Issued on June 18, 2015
Royal Mail will commemorate the 200th anniversary of one of the most famous and decisive battles in European history, the Battle of Waterloo, by issuing six stamps and a miniature sheet on June 18.
The culmination of two decades of conflict collectively known as the Napoleonic Wars, the single-day battle in what is now Belgium on June 18, 1815, saw the final defeat of the French Emperor, Napoleon Bonaparte, at the hands of an Allied army largely composed of British forces commanded by the Duke of Wellington and Prussian forces under Gebhard von Blücher
The landscape-format counter sheet stamps, designed by Silk Pearce, illustrate some of the key exchanges in the battle in chronological order, based on paintings by 19th-century artists.
The portrait-format miniature sheet stamps, designed by Webb & Webb using modern illustrations by Chris Collingwood, depict rank-and-file infantrymen from the key nationalities who took part, emphasising the international nature of the conflict.
The issued was printed by lithography by International Security Printers.
1st class THE DEFENCE OF HOUGOUMONT
The Defence of the Château de Hougoumont by the Flank Company, Coldstream Guards, by Denis Dighton (1815), illustrates hand-to-hand combat in the early stages of the battle, as French troops tried to storm farm buildings fortified by the British. The defenders held out all day.
1st class THE SCOTS GREYS DURING THE CHARGE OF THE UNION BRIGADE
The Charge of the Second Brigade of Cavalry, by Denis Dighton (1815–17), features a British counter-attack led by the Scots Greys in the early afternoon. It disrupted French progress in the centre of the battlefield, but became increasingly disorganised and suffered heavy casualties.
£1 THE FRENCH CAVALRY’S ASSAULT ON ALLIED DEFENSIVE SQUARES
The Attack on the British Squares by French Cavalry, by Denis Dighton (1815), depicts a charge of the Cuirassiers against the British centre in the late afternoon. It was repulsed by the tactic of forming the infantry into static squares with their bayonets pointing outwards, which could be neither breached nor outflanked by cavalry.
£1 THE DEFENCE OF LA HAYE SAINTE BY THE KING’S GERMAN LEGION
The Defence of the Farm La Haye Sainte, by Adolf Northen (1858), illustrates the Allied rearguard action at the farm in the centre of the battlefield. This lasted for most of the day before the King’s German Legion ran out of ammunition and was forced to withdraw.
£1.52 THE CAPTURE OF PLANCENOIT BY THE PRUSSIANS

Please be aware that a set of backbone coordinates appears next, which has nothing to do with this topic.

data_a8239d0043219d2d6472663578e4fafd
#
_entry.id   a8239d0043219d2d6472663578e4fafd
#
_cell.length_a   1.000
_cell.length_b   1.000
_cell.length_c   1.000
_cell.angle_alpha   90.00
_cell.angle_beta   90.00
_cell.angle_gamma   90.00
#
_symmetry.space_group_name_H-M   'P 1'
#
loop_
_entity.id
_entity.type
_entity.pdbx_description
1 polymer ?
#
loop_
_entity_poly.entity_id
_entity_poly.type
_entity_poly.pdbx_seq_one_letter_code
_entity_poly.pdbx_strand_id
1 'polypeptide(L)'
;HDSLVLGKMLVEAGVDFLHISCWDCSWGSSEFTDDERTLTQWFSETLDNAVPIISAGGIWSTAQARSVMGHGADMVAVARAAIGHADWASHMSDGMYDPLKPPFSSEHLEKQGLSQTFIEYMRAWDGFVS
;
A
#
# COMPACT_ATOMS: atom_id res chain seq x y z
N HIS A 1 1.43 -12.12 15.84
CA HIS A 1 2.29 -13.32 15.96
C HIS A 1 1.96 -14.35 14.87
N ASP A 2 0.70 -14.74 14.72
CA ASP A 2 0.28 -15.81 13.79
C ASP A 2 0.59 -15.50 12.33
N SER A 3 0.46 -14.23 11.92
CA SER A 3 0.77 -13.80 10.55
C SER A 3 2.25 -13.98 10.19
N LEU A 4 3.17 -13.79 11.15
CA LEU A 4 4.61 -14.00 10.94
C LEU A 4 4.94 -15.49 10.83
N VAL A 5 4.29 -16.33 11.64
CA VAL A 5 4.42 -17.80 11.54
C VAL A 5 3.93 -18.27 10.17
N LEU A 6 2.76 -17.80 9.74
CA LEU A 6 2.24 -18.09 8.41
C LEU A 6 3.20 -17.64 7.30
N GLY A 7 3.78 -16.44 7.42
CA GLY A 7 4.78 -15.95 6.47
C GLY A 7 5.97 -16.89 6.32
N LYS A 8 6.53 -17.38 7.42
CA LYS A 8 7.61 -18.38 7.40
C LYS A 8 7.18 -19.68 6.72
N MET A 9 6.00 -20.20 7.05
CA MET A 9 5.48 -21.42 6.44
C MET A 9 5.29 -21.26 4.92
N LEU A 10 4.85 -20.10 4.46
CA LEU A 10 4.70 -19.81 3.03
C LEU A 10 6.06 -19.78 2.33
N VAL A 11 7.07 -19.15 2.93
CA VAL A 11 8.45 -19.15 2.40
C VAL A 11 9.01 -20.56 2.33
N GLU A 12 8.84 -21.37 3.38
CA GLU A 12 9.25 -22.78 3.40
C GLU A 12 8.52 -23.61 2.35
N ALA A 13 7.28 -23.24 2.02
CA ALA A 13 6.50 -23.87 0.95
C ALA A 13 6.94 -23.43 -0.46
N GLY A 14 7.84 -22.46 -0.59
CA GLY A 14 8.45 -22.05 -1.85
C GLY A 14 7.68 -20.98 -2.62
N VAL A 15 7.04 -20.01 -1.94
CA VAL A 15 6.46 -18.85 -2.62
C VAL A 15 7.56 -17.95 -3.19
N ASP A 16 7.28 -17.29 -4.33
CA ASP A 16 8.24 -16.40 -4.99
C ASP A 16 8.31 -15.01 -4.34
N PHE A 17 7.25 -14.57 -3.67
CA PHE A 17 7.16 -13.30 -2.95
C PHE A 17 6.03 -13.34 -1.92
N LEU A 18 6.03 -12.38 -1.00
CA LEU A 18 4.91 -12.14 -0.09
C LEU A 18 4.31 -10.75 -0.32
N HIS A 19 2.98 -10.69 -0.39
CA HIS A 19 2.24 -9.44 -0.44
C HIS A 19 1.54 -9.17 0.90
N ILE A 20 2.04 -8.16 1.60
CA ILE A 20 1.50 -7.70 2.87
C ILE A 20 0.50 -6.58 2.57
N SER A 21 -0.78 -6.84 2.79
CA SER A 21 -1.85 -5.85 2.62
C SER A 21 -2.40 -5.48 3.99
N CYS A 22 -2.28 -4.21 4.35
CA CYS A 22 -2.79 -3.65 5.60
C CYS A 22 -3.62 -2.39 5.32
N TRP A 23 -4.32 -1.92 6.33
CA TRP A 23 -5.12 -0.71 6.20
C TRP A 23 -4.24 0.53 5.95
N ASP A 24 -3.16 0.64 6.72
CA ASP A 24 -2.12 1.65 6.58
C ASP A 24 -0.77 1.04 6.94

Prussian Troops Storm the Village of Plancenoit during the Battle of Waterloo, by Adolf Northen (1863), shows the key moment when the Prussian IV Corps arrived at the battlefield and stormed a village on the French right flank. Control of Plancenoit changed hands five times before the French were forced to concede defeat.
£1.52 THE FRENCH IMPERIAL GUARD’S FINAL ASSAULT
The Battle of Waterloo by Sir William Allan (1843), depicts Napoleon’s last gambit, an early evening advance by his elite Imperial Guard in an attempt to break through the British centre. When they were forced into retreat, the French were in disarray. This painting was purchased by the Duke of Wellington himself, and still hangs in his London home, Apsley House.
1st class PRUSSIAN ARMY: 15th INFANTRY REGIMENT, IV CORPS
Prussia’s IV Corps entered the battle when the result was on a knife-edge, and helped to turn it the way of the allies.
1st class ANGLO-ALLIED ARMY: LIGHT INFANTRY, KING’S GERMAN LEGION
The King’s German Legion was a British Army unit comprised of expatriate Hanoverians, after the Electorate of Hanover (whose ruling Prince was King George III of the United Kingdom) had been abolished by Napoleon in 1806.
£1.33 ANGLO-ALLIED ARMY: 92nd GORDON HIGHLANDERS
Legend has it that the men of the 92nd Gordon Highlanders infantry regiment joined the Scots Greys cavalry charge by hanging onto the stirrups of their mounted colleagues!
£1.33 FRENCH ARMY: GRENADIERS, IMPERIAL GUARD
Napoleon’s Imperial Guard, which acted as both a bodyguard and a tactical reserve unit, encompassed infantry, cavalry and artillery regiments. It was proudly undefeated in battle until Waterloo.
The presentation pack offers a visually rich overview of Waterloo written by historian Professor Charles Esdaile.
First day covers and stamp cards are available as ever, and a coin cover comes with a specially minted £5 coin portraying the meeting between Wellington and Blücher at the end of the battle.
Set of 6 stamps £6.30
Miniature sheet £3.92
Presentation pack £10.75
Stamp cards £4.95
First day cover (set) £8.04
First day cover (miniature sheet) £5.18
Coin cover £17.50
COMMEMORATIVE WORTH 5/5
Landmark days in British and European history don’t come much bigger than this
QUALITY OF DESIGN 5/5
The use of period paintings for the battle scenes and sets exactly the right tone, and the miniature sheet complements them well
WOW FACTOR 2/5
The stamps look stunning when enlarged, but may have less impact at normal size
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